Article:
Last week the state of New York joined a national trend worth following. Legislation signed by Gov. George Pataki (R) would, for the first time, authorize the Department of Motor Vehicles to suspend the driver's license of a minor arrested while driving with even a scant amount of alcohol in his or her system. The legislation is widely known as the zero-tolerance law.
New York is the 34th state in the nation to pass such a bill, and if President Clinton and Congress have their way, the others will quickly follow suit. The incentive is strong: Congress passed legislation last year requiring the Department of Transportation to withhold highway funds from states that do not enact zero-tolerance laws.
New York's law, which takes effect in November, orders that anyone under 21 caught driving with a blood-alcohol level of 0.02 percent or higher lose their license for six months and pay a $125 fine for a first offense. A second offense would result in a license suspension of 12 months or until the person turns 21, whichever is longer. Under current state law, there is no penalty for a person under 21 caught driving with a blood-alcohol level under 0.07 percent.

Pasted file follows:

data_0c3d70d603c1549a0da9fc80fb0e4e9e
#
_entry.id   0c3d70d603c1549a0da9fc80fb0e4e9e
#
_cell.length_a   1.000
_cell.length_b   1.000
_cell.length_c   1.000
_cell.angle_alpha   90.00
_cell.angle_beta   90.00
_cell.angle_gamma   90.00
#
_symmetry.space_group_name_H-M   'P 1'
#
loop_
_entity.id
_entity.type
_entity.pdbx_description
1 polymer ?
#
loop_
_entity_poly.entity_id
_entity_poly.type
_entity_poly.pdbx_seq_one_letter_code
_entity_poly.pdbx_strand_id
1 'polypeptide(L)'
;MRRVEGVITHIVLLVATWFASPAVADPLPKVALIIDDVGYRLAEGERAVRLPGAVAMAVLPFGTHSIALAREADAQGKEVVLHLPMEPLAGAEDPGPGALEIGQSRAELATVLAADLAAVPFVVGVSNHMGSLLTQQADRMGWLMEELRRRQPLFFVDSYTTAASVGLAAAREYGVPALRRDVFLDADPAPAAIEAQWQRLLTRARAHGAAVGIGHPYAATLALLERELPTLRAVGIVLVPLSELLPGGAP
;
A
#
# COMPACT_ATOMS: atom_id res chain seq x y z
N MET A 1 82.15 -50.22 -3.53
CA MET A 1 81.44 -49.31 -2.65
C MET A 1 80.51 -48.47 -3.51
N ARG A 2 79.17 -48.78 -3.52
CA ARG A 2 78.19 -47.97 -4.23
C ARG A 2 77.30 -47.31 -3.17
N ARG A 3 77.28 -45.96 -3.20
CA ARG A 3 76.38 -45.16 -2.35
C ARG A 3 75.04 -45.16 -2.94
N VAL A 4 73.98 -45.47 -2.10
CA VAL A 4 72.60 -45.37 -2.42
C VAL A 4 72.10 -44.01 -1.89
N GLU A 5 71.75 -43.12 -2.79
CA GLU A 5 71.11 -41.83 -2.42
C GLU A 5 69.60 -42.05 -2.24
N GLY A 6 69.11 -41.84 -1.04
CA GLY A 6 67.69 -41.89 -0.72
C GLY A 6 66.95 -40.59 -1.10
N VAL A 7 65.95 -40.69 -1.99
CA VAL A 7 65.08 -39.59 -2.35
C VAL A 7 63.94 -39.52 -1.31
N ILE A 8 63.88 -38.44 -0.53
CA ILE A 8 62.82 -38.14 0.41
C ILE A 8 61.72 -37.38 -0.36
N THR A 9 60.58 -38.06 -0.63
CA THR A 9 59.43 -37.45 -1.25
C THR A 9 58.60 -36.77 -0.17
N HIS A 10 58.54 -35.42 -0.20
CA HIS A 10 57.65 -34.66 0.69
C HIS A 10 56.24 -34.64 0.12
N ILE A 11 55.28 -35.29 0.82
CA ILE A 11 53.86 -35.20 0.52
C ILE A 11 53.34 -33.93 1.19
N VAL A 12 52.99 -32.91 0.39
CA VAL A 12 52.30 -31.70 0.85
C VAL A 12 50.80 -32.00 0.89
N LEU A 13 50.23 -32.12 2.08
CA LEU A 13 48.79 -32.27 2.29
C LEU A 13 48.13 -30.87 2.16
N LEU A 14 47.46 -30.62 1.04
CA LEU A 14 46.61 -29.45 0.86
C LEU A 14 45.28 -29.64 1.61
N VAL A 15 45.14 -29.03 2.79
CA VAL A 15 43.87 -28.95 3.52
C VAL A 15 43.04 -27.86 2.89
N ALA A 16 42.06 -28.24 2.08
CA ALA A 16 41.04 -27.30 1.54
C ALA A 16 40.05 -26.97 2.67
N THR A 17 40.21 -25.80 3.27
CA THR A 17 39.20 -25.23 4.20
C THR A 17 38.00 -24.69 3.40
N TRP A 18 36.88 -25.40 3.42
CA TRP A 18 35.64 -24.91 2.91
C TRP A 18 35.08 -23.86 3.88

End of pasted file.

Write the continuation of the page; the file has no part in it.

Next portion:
The legislation is important for several reasons. Drunken-driving deaths rose last year for the first time in a decade, according to a study made public this week by the National Highway Traffic Safety Administration. Young people ages 18 to 20 are disproportionately involved in alcohol-related traffic crashes. And, according to traffic-safety and alcohol-prevention advocates, studies show that zero-tolerance measures have reduced the number of these accidents.
Most important, the minimum drinking age across the country is 21. If a young person breaks the law by consuming alcohol - even if it's "just one beer" or a glass of wine - and then climbs into the driver's seat of a car, there should be consequences. States that don't impose a penalty for an individual whose blood-alcohol level is under 0.07 percent are sending a mixed message. A zero-tolerance law neither stigmatizes young people nor violates their rights. It's simply good policy.